Monday, March 2, 2009

Review: The Steel Remains


Fantasy has grown up and many aren’t going to recognize nor are they going to like the man it’s become. You try so hard to raise ‘em well but eventually they become their own man. They cast off the shackles of their elders as you won’t find poetical prose and happy go lucky elves in Richard Morgan’s The Steel Remains what you get is a nihilistic, immoral, depraved joyride that leaves you feeling like a good shower is in order.

I pride myself on having a thick thin. There’s not much that makes me feel uncomfortable however The Steel Remains left me uncomfortable throughout. Some novels allude to sexual intercourse The Steel Remains is not one of those. Both homosexual and heterosexual intercourse is written about in graphic detail. I was cringing as I read whole passages about the main characters Ringil’s carnal appetites.

As well if you’re offended by the use of fuck, cunt, bitch, slut, shit, faggot then this is not the novel for you. The word cocksucker is used as much in this novel as it is in the show Deadwood, which means its used quite a lot. So if you don’t like your fantasy full of sex and foul language avoid this one.

If you do however enjoy your fantasy full of sex and foul language you’re in for a treat. This is by far the most adult fantasy I have ever read. There are a number of complex issues that are dealt with throughout the novel such as the aforementioned homosexuality. Also religion, family, slavery are all dealt with in a manner which makes you reflect on each issue and may even make you question your own beliefs. The author pulls no punches in his writing. It is abrasive and puts things in your face that are going to make you uncomfortable.

Ringil, the main protagonist is a homosexual but Morgan does an admirable job of not letting this one small facet of Ringil’s life become his defining characteristic. He fleshes out Ringil with so many other facets of his personality that his homosexuality while ever present doesn’t overpower his other personality traits. Ringil is the asshole friend you have. He’s clearly an asshole but he does have just enough redeeming qualities for you to like him and root for him to succeed.

The world of The Steel Remains is an interesting place as they have fought and defeated the great evil which encroached upon their lives but now with the evil defeated they’re at a loss of what to do now. Life goes on, but for many the scars of the great war they fought will never heal and it has left a generation of humanity feeling very lost and confused. The world they fought so hard to defend isn’t what they believed it to be. Its this common link and nihilism that runs throughout this book that makes it so dark. Even when humor is mixed in, the darkness is always there just under the surface.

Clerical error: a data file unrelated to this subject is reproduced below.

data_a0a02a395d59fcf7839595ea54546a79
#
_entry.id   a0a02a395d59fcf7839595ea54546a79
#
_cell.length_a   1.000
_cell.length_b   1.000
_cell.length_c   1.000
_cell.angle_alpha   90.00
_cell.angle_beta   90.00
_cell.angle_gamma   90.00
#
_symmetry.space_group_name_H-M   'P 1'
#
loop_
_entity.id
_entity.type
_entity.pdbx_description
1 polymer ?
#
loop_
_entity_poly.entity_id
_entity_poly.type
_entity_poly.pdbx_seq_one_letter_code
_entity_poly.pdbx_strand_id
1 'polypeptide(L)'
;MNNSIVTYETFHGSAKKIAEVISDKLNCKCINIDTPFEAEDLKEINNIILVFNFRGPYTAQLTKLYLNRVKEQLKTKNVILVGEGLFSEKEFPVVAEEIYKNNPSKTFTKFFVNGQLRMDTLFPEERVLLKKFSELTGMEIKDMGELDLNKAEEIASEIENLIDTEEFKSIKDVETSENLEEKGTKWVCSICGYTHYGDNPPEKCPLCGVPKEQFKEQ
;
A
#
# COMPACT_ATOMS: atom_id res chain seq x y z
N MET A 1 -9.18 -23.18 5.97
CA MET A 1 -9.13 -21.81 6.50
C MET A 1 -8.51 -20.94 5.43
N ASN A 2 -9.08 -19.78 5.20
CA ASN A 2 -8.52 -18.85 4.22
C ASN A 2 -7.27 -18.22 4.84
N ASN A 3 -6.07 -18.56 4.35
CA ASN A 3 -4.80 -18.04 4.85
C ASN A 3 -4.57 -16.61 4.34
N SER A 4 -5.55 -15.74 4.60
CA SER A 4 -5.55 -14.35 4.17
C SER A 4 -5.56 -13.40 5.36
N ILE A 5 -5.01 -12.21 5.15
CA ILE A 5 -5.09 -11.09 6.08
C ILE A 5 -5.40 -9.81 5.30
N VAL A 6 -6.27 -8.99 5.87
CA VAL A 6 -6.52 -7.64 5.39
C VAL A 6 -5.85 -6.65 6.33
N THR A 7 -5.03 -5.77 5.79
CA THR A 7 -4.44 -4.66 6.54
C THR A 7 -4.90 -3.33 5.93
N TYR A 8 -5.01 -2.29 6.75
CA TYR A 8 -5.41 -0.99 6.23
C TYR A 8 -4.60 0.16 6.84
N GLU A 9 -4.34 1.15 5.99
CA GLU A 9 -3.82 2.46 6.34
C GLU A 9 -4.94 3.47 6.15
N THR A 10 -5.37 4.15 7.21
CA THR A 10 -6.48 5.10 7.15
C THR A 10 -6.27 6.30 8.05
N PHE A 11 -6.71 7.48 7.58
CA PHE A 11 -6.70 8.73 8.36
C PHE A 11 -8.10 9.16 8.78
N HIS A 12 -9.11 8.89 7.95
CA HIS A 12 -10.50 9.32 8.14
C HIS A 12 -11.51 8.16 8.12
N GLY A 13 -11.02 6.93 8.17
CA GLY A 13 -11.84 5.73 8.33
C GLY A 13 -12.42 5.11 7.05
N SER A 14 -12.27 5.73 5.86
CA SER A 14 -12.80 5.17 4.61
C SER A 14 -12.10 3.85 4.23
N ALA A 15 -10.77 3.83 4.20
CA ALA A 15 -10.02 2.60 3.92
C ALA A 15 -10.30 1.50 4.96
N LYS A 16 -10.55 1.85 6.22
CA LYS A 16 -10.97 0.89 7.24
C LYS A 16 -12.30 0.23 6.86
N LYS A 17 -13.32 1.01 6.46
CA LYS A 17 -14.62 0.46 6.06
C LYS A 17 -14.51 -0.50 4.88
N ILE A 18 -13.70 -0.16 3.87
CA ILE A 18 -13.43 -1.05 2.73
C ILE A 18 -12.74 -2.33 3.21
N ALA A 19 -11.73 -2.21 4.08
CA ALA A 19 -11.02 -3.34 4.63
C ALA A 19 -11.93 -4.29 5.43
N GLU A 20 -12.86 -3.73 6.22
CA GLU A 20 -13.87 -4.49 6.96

Richard Morgan set out to write a fantasy novel for adults and he’s succeeded. This is one that is going to stick with you for awhile and it’s not going to be an uplifting experience. It is an experience I think any reader however should embark on. This novel is going to push your limits when it comes to good taste and in my opinion it’s always good to see just where your own limits lie.

84/100

5 comments:

  1. Our co-blogger Trin just read this book and enjoyed it quite a bit. With her, it wasn't a question of good/bad taste...her, seeing things from a woman's perspective, gay sex and all that jazz didn't bother her at all (she even rooted for it...i know, i was there :)). Great review mate, short and to the point.ž

    thrinidir

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  2. I was just picturing in my mind's eye her rooting for more gay sex and found it hilarious. I definitely wasn't rooting for another gay sex scence.

    I was more "Oh...oh not another gay sex scene, oh geez what's going on now."

    I can see how it would definitely be easier for a woman to read some of the more graphic passages. As a straight male I just haven't been exposed to writing like this ever so that may be why I found it somewhat difficult to get through. As a whole though the novel was excellent.

    Thanks for the kind words.

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  3. Great review Harrison, as usual! I've had this one towards the top of my list for a while now and hope to get to it sometime fairly soon.

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  4. Thanks Pliny,

    I have a feeling you're gonna like this book.

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